8 Mistakes to Avoid When Finishing Your Basement
That’s it! You can’t handle one more Zoom call in your bedroom with your toddler strolling through the background dragging the dirty laundry you forgot to pick up before the meeting started. It’s time to get that basement finished, and it can’t start soon enough! We hear you; we’re all longing for some quiet space to call our own, and if you’re fortunate enough to have a basement, that’s a great place to stake out. But before you jump in with both feet, take some tips from the pros and review our list of mistakes to avoid.
Avoid these common basement-finish blunders:
Where’s the Money?
First and foremost, determine how you will finance the project. If you have cash, great! Is it readily accessible? If you’re securing a HELOC or other type of loan, make sure the funds are in place before beginning the project or signing a construction agreement with a contractor. While you will should never be expected to pay in full up-front, you should be prepared to make installment payments at predefined project milestones. Failing to do so may result in project delays. Having a budget in place will also help guide the decision-making process along the way and keep overspending at bay.
What’s That Smell?
Don’t ignore musty smells in your basement, assuming that they’ll dissipate once construction is complete. The time to address funky odors is before construction begins, when the offending source can be identified and dealt with–whether it’s moisture, mold, or the decaying remains of [EEK!] a mouse.
Is That a Mirage?
While there may not be large puddles of water in your basement, there may still be areas where moisture is seeping in through cracks in the walls, windows, or crawl space. Before construction begins, take a thorough assessment of all areas of the basement to determine if there are areas that require waterproofing by the application of sealant, caulk, or a vapor barrier. You don’t want water or moisture of any kind to enter the basement behind finished walls. as this can lead to mold. Take steps prior to finishing to assure that everything stays dry.
What’s the Worst that Could Happen?
It may be tempting to proceed without a municipal permit, as they can be expensive and somewhat of a hassle to obtain. STOP. DON’T DO IT. Finishing your basement without a permit can lead to trouble down the road when you go to sell your home and are asked to verify that work done in the home meets local building codes. Or worse, if you happen to have a shoddy electrician, your house could burn down. Consider obtaining a permit as purchasing peace of mind, as you are assured with each inspection (there are several throughout the course of the building project) that the work done in your home is of professional quality and up to current safety and building codes. #priceless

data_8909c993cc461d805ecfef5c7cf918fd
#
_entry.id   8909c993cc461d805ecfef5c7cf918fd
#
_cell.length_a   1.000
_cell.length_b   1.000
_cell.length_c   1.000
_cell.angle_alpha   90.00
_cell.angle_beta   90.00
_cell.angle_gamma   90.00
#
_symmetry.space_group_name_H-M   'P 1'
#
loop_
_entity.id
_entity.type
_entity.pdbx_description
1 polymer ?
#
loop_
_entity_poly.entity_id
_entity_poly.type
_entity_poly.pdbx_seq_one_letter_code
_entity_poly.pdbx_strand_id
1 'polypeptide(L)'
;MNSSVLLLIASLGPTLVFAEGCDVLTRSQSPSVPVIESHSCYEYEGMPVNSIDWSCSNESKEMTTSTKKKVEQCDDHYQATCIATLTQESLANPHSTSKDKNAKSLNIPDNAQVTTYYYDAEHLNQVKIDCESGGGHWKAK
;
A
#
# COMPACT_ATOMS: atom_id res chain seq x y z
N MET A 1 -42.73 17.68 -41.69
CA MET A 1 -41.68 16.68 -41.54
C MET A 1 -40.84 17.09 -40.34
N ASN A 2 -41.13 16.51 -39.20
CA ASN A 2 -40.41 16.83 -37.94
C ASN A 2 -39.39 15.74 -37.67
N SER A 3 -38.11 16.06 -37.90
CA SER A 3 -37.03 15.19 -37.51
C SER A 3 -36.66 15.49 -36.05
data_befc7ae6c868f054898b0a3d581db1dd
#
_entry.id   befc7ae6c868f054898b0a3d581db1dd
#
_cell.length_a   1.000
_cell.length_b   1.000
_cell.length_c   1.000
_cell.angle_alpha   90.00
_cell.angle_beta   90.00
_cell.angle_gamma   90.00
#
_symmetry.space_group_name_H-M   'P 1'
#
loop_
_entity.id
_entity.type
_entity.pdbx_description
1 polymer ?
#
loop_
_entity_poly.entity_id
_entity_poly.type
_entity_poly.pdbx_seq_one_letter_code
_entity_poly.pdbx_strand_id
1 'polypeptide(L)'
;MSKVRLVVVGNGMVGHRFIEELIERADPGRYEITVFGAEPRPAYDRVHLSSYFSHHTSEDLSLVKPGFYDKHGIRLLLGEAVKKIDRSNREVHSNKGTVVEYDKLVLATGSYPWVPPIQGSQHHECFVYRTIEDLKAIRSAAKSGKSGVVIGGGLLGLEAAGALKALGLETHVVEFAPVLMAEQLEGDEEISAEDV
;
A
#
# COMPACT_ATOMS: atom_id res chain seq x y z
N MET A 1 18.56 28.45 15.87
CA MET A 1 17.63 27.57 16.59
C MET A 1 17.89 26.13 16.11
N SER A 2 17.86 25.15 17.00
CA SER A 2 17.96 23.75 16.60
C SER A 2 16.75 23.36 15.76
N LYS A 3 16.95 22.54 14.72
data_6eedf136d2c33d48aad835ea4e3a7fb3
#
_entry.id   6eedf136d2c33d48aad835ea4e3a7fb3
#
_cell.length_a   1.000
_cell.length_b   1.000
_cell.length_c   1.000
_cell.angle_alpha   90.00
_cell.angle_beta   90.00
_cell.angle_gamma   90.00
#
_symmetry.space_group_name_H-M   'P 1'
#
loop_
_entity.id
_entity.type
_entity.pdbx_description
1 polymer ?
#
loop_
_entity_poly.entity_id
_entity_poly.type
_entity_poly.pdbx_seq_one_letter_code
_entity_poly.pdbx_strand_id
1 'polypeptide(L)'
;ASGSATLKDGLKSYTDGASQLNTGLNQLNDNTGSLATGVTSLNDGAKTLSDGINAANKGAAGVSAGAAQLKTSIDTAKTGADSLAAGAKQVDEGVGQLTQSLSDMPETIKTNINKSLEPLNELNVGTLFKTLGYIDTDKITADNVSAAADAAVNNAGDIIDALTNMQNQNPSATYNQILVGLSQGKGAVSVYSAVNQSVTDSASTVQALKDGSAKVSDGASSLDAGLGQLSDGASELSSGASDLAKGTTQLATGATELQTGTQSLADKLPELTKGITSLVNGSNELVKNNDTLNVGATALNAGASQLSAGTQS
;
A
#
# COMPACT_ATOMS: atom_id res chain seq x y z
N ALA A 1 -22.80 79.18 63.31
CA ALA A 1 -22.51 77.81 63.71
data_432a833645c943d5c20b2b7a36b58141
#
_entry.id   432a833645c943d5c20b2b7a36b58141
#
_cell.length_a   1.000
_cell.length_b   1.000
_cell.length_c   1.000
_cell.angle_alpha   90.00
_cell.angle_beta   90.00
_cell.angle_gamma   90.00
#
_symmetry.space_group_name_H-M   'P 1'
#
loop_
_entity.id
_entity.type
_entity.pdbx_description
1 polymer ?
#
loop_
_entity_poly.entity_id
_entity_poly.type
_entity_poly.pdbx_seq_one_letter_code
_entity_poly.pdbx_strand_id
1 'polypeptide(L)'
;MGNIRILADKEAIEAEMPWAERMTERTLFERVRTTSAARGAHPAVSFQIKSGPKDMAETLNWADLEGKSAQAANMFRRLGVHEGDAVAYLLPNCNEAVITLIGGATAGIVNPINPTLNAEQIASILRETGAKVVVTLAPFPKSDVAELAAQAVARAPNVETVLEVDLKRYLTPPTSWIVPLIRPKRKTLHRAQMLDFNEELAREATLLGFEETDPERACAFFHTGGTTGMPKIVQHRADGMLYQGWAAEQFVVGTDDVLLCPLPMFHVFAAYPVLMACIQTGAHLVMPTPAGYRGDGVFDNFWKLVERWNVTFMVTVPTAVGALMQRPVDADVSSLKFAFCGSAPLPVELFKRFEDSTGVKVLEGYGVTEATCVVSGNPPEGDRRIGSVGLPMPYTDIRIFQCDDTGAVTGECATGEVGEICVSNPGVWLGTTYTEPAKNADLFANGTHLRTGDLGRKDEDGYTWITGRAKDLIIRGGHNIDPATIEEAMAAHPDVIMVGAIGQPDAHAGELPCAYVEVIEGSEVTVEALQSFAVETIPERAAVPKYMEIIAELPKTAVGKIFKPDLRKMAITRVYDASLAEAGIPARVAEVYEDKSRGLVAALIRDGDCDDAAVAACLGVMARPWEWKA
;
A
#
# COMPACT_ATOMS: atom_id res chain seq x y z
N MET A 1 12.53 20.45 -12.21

I Can’t Hear You!
One upgrade that some homeowners overlook is the option to add insulation in the basement ceiling and interior walls for sound attenuation. Particularly if the main floor of the home has hard-surface flooring, basement ceiling insulation dampens the sound traveling between the two floors. On the other side, if you plan to watch movies in the basement, the sound-dampening properties of insulation will help keep the explosive din from the latest action flick from disturbing those on the main floor of the home. Adding ceiling insulation at the time of a basement finish is a no-brainer, as the rafters are already open.
Who Turned out the Lights?
One common mistake in basement finishing is not installing adequate can lighting. As many basements are inherently dark to begin with, providing sufficient lighting makes the difference between a cheerful, inviting space and a dreary, drab place where no one wants to hang out. Working with an architect to create an electrical plan will ensure sufficient lighting for the finished project.
Are You on the Level?
Many concrete basement floors have high and low points, which may not be noticeable under carpeted flooring, but can be problematic under other types of flooring, such as tile or EVP. Before hard-surface floors can be laid over concrete, the concrete–if not level–must go through a grinding process, after which it is treated with a self-leveling compound. The procedure, though effective, can be quite expensive, so evaluate the condition of the basement concrete prior to floor selection. Most contractors do not include the cost of floor grinding with the flooring selection.
Why Can’t I Buy That at Costco?
Most contractors prefer to supply their own materials, as they have access to professional-grade components from wholesale supply sources. For example, a bathroom faucet that a professional plumber obtains from his plumbing supply warehouse has metal parts, whereas one purchased from a local hardware store–even if the faucet is the same brand–usually contains plastic parts. Understandably, the plumber will not warranty a product he does not supply. Other issues can arise with homeowner-supplied items, including nonstandard sizes that may cause installation issues.